HIDING IN PLAIN SIGHT

America's trans fat affair: The story behind the artery-clogging additive

Donuts, cookies, pizza, burgers, French fries, popcorn.

It's no surpise that Americans' favorite foods are also some of the worst for them health-wise. But besides high calorie and sodium content, most people do not know they should avoid these foods due to one small but important ingredient: trans fat.

Trans fat, which is formed by combining hydrogen with vegetable oils, is used in many processed foods and fast food menus due to its preservative and binding properties. But in recent years the danger of trans fat — also known as trans fatty acid — and its negative interaction with cholesterol levels has increasingly gained recognition from researchers and policymakers. A series of studies during the 1990s began spotlighting the issue, but it wasn't until 2003 that the Food and Drug Administration required manufacturers to include the fat on nutrition labels.

The debate over trans fat came to a head this November when the FDA announced it was moving toward a total ban on the fat in all foods, whether they be manufactured or served in restaurants. The FDA has preliminarily determined hydrogenated fat is no longer "generally recognized as safe" and has enacted a 60-day comment period before a ban officially takes effect. Select cities, states and brands have already taken strides toward reducing or eliminating trans fat from food, but an outright ban would significantly impact food establishments and industries across the nation.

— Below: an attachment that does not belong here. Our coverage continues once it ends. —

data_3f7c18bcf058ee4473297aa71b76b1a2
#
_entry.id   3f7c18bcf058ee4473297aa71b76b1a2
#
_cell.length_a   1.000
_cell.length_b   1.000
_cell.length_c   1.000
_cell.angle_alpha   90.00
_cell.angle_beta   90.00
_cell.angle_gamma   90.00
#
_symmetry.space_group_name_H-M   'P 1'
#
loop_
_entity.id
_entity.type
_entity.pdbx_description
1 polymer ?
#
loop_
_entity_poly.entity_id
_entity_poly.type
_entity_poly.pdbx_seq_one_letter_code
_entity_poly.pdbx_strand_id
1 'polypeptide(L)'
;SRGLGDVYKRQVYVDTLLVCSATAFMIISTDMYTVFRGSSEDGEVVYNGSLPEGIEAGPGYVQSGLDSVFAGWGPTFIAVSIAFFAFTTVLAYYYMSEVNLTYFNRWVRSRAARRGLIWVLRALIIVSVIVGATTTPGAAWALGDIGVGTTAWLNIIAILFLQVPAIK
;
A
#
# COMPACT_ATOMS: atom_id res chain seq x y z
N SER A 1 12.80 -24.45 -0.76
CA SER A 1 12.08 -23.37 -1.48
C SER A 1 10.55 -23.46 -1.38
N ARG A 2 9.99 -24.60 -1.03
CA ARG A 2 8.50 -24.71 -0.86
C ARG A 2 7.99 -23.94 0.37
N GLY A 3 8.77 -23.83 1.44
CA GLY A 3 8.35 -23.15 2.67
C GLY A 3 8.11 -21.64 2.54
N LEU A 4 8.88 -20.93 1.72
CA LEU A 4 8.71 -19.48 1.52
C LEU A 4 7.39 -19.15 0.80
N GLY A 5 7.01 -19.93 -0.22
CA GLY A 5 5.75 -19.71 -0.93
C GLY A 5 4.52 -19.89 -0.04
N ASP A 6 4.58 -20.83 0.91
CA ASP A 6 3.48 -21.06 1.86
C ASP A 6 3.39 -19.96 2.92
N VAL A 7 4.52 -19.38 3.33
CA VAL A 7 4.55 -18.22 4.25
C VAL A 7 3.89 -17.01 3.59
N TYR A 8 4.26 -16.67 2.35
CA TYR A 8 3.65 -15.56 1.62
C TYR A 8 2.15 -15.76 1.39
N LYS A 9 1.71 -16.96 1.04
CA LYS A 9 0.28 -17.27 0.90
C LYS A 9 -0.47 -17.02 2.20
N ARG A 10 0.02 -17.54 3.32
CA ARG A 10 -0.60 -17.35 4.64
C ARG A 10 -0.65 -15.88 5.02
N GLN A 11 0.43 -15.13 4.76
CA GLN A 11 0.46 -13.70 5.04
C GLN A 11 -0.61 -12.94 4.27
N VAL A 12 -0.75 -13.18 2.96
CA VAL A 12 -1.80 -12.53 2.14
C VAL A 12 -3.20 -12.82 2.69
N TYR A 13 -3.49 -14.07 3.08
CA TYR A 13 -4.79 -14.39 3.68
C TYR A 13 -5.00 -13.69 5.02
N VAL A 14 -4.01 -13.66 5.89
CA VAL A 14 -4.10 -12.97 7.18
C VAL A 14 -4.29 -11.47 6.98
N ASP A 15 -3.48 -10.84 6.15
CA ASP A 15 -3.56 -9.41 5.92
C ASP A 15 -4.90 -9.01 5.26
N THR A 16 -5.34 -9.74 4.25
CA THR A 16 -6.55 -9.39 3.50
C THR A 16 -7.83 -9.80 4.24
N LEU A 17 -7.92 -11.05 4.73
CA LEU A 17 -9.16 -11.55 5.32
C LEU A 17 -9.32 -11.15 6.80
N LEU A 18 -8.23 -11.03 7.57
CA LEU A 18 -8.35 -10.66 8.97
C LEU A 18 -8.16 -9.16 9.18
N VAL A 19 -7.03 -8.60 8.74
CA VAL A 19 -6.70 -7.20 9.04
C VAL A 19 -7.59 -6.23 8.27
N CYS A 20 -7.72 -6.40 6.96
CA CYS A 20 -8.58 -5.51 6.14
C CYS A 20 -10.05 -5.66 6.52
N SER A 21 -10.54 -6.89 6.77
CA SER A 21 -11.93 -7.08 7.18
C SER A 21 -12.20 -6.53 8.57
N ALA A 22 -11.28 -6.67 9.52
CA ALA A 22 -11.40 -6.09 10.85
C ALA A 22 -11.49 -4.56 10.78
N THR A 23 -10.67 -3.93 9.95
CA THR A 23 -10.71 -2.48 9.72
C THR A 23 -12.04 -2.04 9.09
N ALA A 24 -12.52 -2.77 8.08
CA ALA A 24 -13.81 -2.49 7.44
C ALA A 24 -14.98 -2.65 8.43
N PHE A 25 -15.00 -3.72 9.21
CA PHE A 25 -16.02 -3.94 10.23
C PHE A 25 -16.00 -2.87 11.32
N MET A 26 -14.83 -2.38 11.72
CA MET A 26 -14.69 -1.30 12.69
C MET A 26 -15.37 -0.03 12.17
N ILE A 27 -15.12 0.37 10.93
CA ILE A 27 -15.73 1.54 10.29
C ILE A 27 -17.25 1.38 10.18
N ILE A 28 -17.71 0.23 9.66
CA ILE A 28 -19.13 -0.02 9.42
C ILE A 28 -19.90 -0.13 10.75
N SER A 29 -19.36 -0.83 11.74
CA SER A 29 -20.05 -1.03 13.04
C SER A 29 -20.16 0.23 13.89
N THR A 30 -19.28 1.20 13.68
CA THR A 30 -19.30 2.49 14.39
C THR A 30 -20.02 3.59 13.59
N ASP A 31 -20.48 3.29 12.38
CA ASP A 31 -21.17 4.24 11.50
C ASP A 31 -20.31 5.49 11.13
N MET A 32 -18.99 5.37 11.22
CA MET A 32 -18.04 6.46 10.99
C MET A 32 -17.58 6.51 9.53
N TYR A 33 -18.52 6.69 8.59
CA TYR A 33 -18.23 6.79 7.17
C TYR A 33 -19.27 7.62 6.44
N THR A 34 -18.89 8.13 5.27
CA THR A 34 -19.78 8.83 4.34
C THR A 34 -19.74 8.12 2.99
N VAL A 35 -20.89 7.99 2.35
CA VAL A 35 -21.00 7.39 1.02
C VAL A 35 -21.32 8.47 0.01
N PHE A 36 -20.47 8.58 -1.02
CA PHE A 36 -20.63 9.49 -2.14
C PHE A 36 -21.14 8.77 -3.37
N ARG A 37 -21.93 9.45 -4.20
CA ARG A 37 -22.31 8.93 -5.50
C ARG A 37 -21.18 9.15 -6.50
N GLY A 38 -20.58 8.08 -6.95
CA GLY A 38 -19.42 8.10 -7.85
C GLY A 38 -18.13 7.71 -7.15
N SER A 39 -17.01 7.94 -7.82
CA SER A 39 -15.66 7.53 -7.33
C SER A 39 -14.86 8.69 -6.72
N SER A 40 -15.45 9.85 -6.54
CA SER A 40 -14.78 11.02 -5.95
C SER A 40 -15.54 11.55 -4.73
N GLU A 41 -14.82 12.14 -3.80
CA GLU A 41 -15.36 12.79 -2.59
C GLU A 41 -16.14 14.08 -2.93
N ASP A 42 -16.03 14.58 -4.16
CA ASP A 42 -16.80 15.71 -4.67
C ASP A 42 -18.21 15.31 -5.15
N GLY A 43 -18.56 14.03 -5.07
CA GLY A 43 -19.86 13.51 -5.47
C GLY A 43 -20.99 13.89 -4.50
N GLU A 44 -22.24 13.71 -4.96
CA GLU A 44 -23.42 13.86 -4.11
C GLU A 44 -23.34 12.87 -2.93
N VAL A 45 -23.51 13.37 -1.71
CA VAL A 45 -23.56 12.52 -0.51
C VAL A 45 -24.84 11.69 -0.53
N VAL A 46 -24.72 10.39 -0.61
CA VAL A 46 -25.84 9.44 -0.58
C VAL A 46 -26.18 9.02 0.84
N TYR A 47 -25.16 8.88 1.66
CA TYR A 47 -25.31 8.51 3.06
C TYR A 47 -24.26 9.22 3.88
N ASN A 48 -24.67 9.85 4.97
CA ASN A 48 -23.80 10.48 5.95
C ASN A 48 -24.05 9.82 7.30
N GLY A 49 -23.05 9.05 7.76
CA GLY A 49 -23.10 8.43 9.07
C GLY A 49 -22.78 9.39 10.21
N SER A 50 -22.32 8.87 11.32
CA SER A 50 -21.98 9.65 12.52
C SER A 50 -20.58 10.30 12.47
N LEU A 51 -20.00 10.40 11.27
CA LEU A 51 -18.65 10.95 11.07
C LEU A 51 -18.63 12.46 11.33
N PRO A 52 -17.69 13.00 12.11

The story behind trans fat, and how it so completely made its way into our food, is a tricky one. Over the years, gradual steps have been taken toward banning trans fat, but these efforts have been met with by both resistance and receptivity by food makers, politicians and Americans alike.

“We have solid evidence showing the need for today’s action on trans fat.”

— Michael Taylor, FDA deputy commissioner for foods

Breaking Down the Fats

What makes trans fat so toxic

Trans Fat

Saturated Fat

Unsaturated Fats

Looking Back

How trans fat became so common in our foods and restaurants

Trans Fat: A History

Eliminating Trans Fat: Key Players

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The Impact

A full ban on trans fats will impact numerous manufacturers and companies in America's food industries

Foods

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Industries & Brands

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